Japan is well-known for its traditional gardens but I’ve recently discovered that its botanical gardens can be equally impressive. On a recent trip to Kochi Prefecture in Shikoku in late March, I spent an afternoon exploring the vast grounds of the Makino Botanical Garden, which enjoys a superb location on Mt Godai just a short drive or bus ride from the city center.
The garden was named for Tomitaro Makino, the Kochi native who is considered the father of Japanese botany. In his lifetime, Makino traveled all over the country, cataloguing over 400,000 endemic species and naming a further 1500 that had never been seen or previously recorded. He later lectured at Tokyo University and published the still-indispensable reference book, Illustrated Flora of Japan.
The garden is divided into multiple zones. A good chunk of the northern part of the garden – located on a slope – is devoted to springtime flowering trees. Both plum and cherry blossoms are well represented and there are plenty of spaces to spread out a picnic blanket underneath the trees here on the grassy lawn (one of the few spots in the garden where you are permitted to eat outside food). The view from here is of the mountains of eastern Kochi. If you didn’t bring your own picnic lunch, there is a rather spacious tea house/cafe not too far away that serves drinks and small eats.
My favorite part of the garden was the South Garden. When we were there, the statue honoring Dr Makino overlooked a whole field of spring blooms, from tulips to pansies to hyacinths and many more. The colors were stunning and my daughter enjoyed darting along the paths with other youngsters we met that day. There are a number of benches here to sit and relax and just take in the surroundings. I spent over an hour here as my daughter played and we were both incredibly content with the arrangement. 🙂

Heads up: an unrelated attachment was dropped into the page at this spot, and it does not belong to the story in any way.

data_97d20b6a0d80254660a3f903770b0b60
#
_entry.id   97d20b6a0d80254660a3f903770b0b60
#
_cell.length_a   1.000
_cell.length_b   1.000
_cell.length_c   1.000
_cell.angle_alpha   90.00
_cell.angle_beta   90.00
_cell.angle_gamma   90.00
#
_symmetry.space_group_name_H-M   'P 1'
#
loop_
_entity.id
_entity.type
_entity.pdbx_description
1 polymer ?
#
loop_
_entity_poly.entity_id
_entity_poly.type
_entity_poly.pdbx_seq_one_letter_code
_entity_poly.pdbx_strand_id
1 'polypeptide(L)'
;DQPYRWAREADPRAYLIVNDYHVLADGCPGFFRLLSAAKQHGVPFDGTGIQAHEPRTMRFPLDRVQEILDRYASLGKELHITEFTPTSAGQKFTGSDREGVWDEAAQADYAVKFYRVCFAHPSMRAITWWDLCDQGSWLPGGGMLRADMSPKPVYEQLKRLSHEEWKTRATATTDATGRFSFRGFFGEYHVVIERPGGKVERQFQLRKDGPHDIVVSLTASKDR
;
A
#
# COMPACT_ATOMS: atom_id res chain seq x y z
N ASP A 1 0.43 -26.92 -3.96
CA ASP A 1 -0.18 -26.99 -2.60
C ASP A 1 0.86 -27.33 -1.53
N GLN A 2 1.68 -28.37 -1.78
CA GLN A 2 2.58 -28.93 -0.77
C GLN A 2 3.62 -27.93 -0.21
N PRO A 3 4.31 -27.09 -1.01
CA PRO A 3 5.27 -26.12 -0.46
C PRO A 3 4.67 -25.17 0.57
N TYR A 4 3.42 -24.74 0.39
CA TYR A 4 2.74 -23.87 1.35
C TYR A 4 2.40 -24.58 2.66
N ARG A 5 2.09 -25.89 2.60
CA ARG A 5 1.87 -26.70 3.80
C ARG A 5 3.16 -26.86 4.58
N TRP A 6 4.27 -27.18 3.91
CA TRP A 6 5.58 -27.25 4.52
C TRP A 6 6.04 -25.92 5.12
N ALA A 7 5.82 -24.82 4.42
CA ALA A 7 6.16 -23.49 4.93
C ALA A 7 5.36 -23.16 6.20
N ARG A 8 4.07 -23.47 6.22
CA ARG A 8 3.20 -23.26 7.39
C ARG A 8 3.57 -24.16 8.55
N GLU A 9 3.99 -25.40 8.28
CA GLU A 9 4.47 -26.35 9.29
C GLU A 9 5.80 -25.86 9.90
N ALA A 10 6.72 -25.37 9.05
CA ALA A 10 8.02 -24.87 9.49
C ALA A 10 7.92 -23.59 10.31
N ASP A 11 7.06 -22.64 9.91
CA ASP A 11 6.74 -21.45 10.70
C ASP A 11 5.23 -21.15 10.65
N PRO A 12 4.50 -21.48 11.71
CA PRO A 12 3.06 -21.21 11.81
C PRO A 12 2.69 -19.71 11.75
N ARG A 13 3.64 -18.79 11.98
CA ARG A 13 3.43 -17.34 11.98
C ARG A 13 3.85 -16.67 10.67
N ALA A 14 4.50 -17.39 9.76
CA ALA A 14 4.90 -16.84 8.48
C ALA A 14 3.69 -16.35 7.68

A garden of medicinal plants near the North Garden and a tropical conservatory with beautiful orchids at the edge of the South Garden are unique additions. We loved the conservatory’s bright orchids, winding paths and terraced waterfall and it made for a nice stop on a chillier spring day.
The conservatory is located right near the garden’s south entrance. Across the street, steps lead up to the Chikurin Temple. There is a pagoda on the hill, as well as a main building with its own small rock garden behind it.
Despite the amount of ground you cover, the garden is arranged as sort of a lopsided semi-circle. The south entrance is actually just a short walk down the hill from the north entrance and the main parking area. Both local Kochi city buses and special sightseeing buses (that leave from the main JR station in Kochi) will drop you off right at the parking area. Parking is free and entrance to the garden is ¥720 (for adults). You can enter from either gate and you can use your ticket to reenter at any time on the same day.
The garden is very wheelchair and stroller accessible, with paved paths covering most of the grounds. However, there is a lot of walking to be done. If mobility (or even time) is a constraint, I’d aim to spend your time in the South Garden only, with the nearby conservatory offering more tropical fare. Even in cherry blossom season, when most of the petals are concentrated in the North Garden, there are still a few pink trees here to enjoy.